'Kill list' found in UCLA campus shooter's residence: Police
Updated: 2016-06-03 10:35
Mainak Sarkar, who killed a UCLA professor and took his own life, also killed a woman found at this house pictured in Brooklyn Park, Minnesota, north of Minneapolis, police said on June 2, 2016. [Photo/Agencies]
LOS ANGELES - Los Angeles police announced on Thursday the shooter who killed a professor at the University of California, Los Angeles (UCLA) appears to have also killed a woman in Minnesota and more than one UCLA professors are on the gunman's "kill list".
Los Angeles Police Department (LAPD) Chief Charlie Beck said the list found in the home of the shooter, Mainak Sarkar, in St. Paul, Minnesota, included three names: the woman in Minnesota; UCLA professor William Scott Klug, who was killed Wednesday; and another UCLA professor, who was not injured.
Beck declined to give the names of the woman or the other professor.
A neighbor in Brooklyn Park, Minnesota, identified the dead woman to local newspaper as Ashley Hasti, who may have been Sarkar's ex-girlfriend. The newspaper published a photo on its website of Hasti and Sarkar together.
Beck said Sarkar, 38, likely killed the woman in Minnesota several days ago, then drove to California in a 2003 gray Nissan Sentra with the Minnesota license plate. The car is still being sought in the UCLA area. He said although he believes the car does not present any danger, he urged anyone who recognizes it to report to the authority.
Beck said Sarkar was heavily armed at UCLA, carrying two semiautomatic pistols -- one that was used in the murder-suicide, and another in his backpack. He was also carrying multiple ammunition magazines and loose rounds of ammunition, indicating he was prepared to carry out more violence.
According to Beck, a note found by the bodies of Sarkar and Klug in a small office in UCLA's Boelter Hall "doesn't refer to suicide", but it included an instruction to check on Sarkar's cat -- leading authorities to his Minnesota residence and the "kill list", ultimately leading to the discovery of the woman's body.
Beck said investigators have spoken to the other professor on the list, and that person was aware of the online postings but did not believe they were an indication of any impending violence.
Sarkar was a Ph.D student and a current member of the Klug Research Group; Computational Biomechanics, at UCLA, according to a Klug Research Group publication.
The victim was identified as 39-year-old William Scott Klug, a father of two and associate professor of mechanical and aerospace engineering, students and his colleagues told Xinhua on site Wednesday.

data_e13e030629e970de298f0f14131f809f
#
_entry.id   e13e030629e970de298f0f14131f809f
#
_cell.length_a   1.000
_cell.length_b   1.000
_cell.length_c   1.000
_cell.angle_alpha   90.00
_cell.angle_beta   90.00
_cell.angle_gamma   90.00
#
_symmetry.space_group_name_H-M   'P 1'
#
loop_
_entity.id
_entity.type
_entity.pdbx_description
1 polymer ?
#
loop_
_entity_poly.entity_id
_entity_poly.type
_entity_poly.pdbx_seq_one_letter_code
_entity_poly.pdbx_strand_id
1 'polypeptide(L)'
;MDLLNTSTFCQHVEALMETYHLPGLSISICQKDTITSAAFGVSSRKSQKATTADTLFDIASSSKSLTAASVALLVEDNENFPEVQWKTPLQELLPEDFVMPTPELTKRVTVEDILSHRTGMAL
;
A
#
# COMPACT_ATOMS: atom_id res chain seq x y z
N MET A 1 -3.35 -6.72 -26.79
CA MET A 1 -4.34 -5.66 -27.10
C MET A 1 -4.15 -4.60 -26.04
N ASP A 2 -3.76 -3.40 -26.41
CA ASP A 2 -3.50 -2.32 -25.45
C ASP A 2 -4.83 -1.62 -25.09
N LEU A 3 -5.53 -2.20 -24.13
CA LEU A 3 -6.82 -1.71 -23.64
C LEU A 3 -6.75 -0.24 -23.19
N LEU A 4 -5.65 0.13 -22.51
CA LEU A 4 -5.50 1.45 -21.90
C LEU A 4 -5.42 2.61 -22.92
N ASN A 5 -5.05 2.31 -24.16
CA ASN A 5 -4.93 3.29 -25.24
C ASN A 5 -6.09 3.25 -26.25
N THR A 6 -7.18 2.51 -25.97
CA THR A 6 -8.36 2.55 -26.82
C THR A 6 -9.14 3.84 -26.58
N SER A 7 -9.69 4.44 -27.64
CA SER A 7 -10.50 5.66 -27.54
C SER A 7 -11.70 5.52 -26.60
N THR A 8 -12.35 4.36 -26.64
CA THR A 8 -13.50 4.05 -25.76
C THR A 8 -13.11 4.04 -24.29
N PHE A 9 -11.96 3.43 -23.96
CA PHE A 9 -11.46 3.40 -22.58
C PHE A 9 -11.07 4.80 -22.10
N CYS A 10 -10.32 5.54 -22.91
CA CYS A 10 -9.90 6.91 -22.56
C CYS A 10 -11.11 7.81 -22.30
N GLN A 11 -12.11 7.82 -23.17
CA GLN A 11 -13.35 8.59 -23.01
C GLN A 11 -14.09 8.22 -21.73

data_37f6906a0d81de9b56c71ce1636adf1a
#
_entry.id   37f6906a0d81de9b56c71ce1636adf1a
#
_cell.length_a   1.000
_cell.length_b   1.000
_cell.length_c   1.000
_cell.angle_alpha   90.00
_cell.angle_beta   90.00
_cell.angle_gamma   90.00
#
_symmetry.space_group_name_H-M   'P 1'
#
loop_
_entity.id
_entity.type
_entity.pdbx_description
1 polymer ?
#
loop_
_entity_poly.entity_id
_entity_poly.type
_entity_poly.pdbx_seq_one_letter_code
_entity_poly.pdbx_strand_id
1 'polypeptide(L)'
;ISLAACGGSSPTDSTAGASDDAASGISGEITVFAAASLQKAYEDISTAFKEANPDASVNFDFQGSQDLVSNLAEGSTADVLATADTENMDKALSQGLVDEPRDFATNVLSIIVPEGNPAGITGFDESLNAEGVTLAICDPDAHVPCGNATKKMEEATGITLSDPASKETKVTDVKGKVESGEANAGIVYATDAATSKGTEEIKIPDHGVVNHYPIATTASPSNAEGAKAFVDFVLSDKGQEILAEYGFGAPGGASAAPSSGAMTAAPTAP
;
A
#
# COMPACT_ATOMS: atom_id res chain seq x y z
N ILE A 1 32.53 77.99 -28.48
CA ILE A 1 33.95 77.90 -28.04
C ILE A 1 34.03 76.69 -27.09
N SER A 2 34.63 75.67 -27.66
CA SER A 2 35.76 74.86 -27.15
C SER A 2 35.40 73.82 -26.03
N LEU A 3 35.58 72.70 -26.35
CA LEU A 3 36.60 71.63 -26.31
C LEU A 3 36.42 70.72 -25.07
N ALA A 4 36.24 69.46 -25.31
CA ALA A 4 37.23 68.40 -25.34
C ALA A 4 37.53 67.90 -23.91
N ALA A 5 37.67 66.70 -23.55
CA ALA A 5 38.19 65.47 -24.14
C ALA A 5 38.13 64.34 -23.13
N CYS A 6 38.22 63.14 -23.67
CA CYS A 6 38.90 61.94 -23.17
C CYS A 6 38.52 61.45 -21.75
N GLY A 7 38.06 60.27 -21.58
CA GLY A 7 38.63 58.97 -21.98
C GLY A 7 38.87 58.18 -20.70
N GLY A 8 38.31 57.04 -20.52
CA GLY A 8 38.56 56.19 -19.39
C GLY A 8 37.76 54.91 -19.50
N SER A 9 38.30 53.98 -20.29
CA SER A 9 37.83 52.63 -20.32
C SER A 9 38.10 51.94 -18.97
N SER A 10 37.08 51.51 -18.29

Sarkar had accused the victim of stealing his computer code and giving it to someone else, according to an online blog post he wrote on March 10, 2016, as "William Klug, UCLA professor, is not the kind of person when you think of a professor. He is a very sick person. I urge every new student coming to UCLA to stay away from this guy", and "My name is Mainak Sarkar. I was this guy's PhD student. We had personal differences. He cleverly stole all my code and gave it to another student. He made me really sick."
However, some inside source told Los Angeles local newspaper that the gunman's claims about killed professor Klug were untrue and Klug helped a lot to make gunman whose work was not stellar to graduate.
The shooting happened shortly before 10 a.m. local time on Wednesday in Boelter Hall, which is part of the Samueli School of Engineering and Applied Science, according to the university.
The entire UCLA campus was placed on lockdown, along with three Los Angeles Unified School District elementary and middle schools nearby.
The UCLA authority canceled all the classes and activities Wednesday.
Scott Waugh, UCLA vice chancellor and provost, said on Wednesday campus operations would return to normal Thursday -- except for engineering classes, which will be canceled for the rest of the week.
This weekend's and next week's final exams would not be disrupted, he said.
UCLA officials said the university was offering counseling services to students and staff affected by the shooting.
The university has designated "healing spaces" on the campus where students can gather, and counselors will be available for students at the Counseling and Psychological Services office.
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